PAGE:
office gold but critical condescension. "Jennifer Lopez looks soulfully into the eyes of Matthew McConaughey, but is he looking back?," Roger Ebert wondered in his review of the movie. An Entertainment Weekly review of "How to Lose a Guy in 10 Days" (2003) barely mentioned him; The New York Times, reviewing "Failure to Launch" (2006), compared him to Travis Stork of "The Bachelor: Paris."
"He made movies people liked, but he did not have that defining role," says Anthony Breznican, of Entertainment Weekly. "I defy you, or anyone who is a fan of those movies, to tell me the name of one character he played."
Then, a couple of years ago, came McConaughey's left turn. Under his long-ago collaborator Linklater, he played a district attorney in the 2011 black comedy "Bernie," starring Jack Black and Shirley MacLaine. In 2012, McConaughey played a mysterious fugitive in "Mud" and a violent sociopath in "Killer Joe." And although he again went shirtless in the 2012 stripper-comedy "Magic Mike," the movie capped a breakthrough year in which McConaughey was repeatedly honored by film critics' associations and won several niche awards, including a Gotham and an Independent Spirit.
The actor's next film role is in Christopher Nolan's under-wraps epic, "Interstellar," due for a November release, but he's currently enjoying more critical plaudits for the HBO series "True Detective" and for his small but memorable turn as an off-kilter stockbroker in "The Wolf of Wall Street" (he also sings the film's closing song). As for his Oscar chances next Sunday, McConaughey looks to be a sure bet after his win for best actor at the Golden Globes. (He's been opening his acceptance speeches with the refrain "All right, all right, all right," the first words he ever spoke on film, in "Dazed and Confused.")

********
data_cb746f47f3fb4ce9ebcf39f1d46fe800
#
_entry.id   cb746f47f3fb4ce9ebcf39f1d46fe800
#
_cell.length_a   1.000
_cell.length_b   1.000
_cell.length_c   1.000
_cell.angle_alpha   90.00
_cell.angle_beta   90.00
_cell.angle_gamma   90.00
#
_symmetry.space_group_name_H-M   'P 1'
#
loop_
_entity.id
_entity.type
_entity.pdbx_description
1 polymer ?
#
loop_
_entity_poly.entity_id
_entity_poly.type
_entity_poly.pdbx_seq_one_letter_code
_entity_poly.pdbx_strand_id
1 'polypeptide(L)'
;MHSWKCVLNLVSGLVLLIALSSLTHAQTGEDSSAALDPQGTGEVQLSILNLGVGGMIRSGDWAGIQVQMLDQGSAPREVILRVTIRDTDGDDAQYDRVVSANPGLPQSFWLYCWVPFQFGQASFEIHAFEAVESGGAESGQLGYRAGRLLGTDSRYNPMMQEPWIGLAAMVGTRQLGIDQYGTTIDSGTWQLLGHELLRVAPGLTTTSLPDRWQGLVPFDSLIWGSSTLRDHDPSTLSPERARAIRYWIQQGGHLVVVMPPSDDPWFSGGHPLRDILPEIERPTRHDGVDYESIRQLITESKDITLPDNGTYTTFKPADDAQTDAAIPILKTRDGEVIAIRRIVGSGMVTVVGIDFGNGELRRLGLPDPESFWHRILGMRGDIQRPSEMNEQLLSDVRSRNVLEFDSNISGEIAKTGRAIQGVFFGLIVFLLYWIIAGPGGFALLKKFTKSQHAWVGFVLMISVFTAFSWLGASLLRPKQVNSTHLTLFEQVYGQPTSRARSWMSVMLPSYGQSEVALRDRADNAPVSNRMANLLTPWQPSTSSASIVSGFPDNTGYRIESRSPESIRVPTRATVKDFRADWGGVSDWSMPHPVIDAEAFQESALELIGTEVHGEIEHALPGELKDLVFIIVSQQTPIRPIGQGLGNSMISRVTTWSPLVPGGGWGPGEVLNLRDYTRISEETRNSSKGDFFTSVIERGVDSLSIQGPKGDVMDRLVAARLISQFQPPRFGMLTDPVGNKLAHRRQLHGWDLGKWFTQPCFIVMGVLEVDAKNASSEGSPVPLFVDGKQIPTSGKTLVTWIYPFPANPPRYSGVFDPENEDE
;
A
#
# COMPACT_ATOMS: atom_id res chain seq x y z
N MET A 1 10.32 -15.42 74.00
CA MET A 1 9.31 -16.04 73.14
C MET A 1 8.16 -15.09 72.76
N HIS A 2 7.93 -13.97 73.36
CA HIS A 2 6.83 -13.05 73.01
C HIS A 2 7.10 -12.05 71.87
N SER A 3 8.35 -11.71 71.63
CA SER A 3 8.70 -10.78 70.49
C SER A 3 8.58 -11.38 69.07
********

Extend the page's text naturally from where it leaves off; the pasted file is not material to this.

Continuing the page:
"He seems the pretty clear winner at this point," says Jo Piazza, executive news director of Closer Weekly magazine. "Hollywood loves nothing more than a great transformation, especially combined with a great story, and I think we're seeing both."
Other McConaughey roles
Though it may seem that Matthew McConaughey has suddenly switched gears, he's been trying out various roles and different genres since his career began. Here are five McConaughey movies you may be less familiar with:
Angels in the Outfield (1994). In Disney's syrupy family film, a young McConaughey shows up briefly as outfielder Ben Williams, who is hoisted into the air by winged angels to catch a bleachers-bound ball.
EDtv (1999). In this comedy about an average guy who becomes a reality television star -- a hilarious premise at the time -- McConaughey's earthy charm served him well. He also makes out with Elizabeth Hurley.
U-571 (2000). A World War II uniform didn't seem to suit McConaughey, who looks a little stiff as the young Lieutenant suddenly in charge of a submarine. Most critics ignored him and carped about the movie's historical inaccuracies.
Surfer, Dude (2008). A weirdly titled stoner comedy about one waveless month in the life of a surfer. The actor's one genuine bomb went almost completely unseen, except by critics, who gave it a combined 0% rating on RottenTomatoes.
The Lincoln Lawyer (2011). As a shady but good-hearted attorney who works out of his car, McConaughey showed off his charm, his acting chops and his star potential in this old-fashioned but thoroughly satisfying courtroom drama. Though a middling performer at the box-office, it now looks like a pivotal movie in the actor's career.